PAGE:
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Psalm 90:1-2,14 – Lord, you have been our dwelling place throughout all generations. Before the mountains were born or you brought forth the earth and the world, from everlasting to everlasting you are God. Satisfy us in the morning with your unfailing love, that we may sing for joy and be glad all our days. (NIV)

Amid the honking and clamour of a downtown Hamilton, Ontario, Canada, traffic jam, my car screeched to a halt. In front of me, bumper stickers plastered over the back of a battered red pickup shouted, "He who dies with the most toys, wins." Another challenged, "Life is a [expletive deleted] and then you die." I felt offended and also sorry for the people who have such a jaded opinion of life. What had life done to them to make them like that?

True, life can be tough. When disease strikes, when old age saps our strength, when our income doesn't quite stretch to the end of the month or maybe not even begin to cover it, or when the bank has foreclosed, then life is hard. No doubt. But does that make the truck driver's philosophy correct? Is life only about accumulating stuff? Is there no more meaning to life than to hang tough, then die?

The hedonistic philosophy of the bumper sticker is wrong, dead wrong. The psalmist countered it when he wrote:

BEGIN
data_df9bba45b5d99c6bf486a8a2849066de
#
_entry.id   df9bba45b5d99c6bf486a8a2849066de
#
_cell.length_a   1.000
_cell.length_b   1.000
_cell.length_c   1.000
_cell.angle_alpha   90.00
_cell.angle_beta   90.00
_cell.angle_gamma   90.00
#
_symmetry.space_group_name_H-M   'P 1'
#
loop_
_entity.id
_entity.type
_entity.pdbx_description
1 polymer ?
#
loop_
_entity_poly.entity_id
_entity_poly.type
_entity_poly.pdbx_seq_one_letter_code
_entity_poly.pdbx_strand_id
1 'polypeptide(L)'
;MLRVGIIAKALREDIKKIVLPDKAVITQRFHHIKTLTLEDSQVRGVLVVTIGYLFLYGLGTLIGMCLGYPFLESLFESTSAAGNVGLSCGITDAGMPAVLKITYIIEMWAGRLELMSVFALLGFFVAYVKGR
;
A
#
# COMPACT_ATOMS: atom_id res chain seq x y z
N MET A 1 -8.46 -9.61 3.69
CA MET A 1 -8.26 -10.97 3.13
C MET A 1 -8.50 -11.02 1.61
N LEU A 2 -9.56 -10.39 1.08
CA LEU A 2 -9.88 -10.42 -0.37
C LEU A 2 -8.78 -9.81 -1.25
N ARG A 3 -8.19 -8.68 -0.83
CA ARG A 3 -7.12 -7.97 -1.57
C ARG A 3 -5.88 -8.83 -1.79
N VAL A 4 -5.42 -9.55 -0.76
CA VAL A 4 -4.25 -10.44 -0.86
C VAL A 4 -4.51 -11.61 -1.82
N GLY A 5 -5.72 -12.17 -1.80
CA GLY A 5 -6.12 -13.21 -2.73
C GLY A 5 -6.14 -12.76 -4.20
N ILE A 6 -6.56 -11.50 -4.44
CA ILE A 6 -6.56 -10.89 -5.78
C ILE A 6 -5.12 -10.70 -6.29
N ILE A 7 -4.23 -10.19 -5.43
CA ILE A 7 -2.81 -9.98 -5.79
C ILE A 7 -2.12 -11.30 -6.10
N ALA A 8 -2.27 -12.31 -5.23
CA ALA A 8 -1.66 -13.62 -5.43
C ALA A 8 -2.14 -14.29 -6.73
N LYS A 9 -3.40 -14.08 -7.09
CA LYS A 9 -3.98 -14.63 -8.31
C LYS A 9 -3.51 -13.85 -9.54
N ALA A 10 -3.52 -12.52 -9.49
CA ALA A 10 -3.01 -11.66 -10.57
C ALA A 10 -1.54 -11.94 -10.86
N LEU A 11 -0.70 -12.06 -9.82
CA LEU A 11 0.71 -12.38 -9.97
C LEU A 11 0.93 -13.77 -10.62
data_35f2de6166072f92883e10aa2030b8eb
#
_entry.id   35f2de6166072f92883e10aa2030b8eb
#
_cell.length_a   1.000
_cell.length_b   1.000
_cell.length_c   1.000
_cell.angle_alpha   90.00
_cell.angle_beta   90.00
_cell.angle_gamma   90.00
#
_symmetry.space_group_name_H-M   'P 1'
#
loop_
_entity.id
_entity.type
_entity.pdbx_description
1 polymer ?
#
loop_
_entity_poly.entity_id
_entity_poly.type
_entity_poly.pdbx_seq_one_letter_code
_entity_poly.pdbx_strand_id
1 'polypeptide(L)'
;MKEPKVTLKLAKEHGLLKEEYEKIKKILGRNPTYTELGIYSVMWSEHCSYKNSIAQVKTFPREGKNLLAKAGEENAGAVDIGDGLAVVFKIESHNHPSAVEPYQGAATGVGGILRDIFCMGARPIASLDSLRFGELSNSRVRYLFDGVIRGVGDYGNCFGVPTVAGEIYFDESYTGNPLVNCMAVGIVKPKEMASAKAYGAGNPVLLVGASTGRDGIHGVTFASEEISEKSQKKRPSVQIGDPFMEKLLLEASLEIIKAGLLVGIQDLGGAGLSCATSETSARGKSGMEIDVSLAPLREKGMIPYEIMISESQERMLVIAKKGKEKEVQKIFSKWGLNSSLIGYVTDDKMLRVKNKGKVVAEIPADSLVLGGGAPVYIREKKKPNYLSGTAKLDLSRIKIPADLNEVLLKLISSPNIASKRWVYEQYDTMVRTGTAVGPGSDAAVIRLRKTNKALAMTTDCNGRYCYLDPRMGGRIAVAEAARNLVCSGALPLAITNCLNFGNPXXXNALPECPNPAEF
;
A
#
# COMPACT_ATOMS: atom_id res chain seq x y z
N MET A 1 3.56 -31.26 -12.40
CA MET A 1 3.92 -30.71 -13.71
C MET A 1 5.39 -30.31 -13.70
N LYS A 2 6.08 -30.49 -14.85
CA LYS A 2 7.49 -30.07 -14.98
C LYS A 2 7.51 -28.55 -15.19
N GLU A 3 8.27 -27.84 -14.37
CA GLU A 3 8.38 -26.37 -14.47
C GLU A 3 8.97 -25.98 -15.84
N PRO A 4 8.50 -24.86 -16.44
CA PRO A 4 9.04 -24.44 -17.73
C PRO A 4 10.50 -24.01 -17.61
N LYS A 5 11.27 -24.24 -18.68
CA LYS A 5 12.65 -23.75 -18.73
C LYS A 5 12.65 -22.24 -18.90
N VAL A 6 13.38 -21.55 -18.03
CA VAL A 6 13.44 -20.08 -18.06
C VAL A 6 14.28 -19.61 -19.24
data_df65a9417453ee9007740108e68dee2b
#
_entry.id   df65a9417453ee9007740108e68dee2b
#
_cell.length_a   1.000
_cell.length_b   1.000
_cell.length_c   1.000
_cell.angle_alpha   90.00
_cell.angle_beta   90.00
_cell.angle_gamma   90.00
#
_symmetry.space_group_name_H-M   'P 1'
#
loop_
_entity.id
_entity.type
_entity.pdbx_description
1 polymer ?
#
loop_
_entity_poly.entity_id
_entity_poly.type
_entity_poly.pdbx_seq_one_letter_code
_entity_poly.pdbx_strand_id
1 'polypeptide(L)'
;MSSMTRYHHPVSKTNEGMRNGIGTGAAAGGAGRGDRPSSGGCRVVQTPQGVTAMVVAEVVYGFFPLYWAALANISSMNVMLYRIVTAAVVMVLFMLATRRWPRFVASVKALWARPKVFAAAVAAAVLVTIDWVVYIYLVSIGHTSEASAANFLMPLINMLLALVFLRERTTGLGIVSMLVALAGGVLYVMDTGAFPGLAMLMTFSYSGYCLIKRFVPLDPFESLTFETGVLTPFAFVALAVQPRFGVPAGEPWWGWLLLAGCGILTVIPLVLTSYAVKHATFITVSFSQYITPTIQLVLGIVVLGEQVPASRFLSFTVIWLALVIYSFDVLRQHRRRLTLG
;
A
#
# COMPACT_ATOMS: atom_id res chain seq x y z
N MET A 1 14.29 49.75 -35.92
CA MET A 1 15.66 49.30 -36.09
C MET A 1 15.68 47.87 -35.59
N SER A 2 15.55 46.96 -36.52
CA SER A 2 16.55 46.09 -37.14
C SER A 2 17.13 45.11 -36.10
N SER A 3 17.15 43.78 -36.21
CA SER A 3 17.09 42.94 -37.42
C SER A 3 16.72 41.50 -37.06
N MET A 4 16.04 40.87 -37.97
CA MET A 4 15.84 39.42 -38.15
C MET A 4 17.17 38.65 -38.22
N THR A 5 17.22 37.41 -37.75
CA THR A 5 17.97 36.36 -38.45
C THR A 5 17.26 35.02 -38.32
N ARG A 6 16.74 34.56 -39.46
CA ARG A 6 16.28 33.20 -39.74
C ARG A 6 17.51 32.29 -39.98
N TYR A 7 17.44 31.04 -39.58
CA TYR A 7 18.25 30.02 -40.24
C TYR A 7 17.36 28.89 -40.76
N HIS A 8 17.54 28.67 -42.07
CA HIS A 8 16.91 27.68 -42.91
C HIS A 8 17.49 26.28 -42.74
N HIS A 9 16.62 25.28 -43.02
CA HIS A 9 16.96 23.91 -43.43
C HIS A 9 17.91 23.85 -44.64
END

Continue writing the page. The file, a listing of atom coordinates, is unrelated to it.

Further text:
Psalm 91:1-2 – He who dwells in the shelter of the Most High will rest in the shadow of the Almighty. I will say of the Lord, "He is my refuge and my fortress, my God, in whom I trust." (NIV)

In the shade and shelter of God's presence, we truly live. In Jesus Christ, the Messiah, we find our shelter. He is Emmanuel, God with us. Jesus, who went about healing the sick, heals our diseases, too. Jesus, who set the captives free from mental illness, still sets them free. Jesus, who fed the hungry, still feeds the hungry, often through food banks and church suppers. Jesus, who raised the dead to life, still raises to eternal life those who believe on Him. That's a far cry from grab all the stuff you can get, then do the world a favour and croak. For people of faith, God's presence through Jesus Christ more than sustains and enables us. He is our dwelling place, our abode, the place where we live our lives, nestled in the palm of His caring love.

Prayer: Creator God, You are our dwelling place, our secure abode, our refuge and strength, no matter what. Fill us with that certainty when times get tough, for we pray in Jesus' name. Amen.

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Cassandra Wessel <>
Tionesta, Pennsylvania, USA

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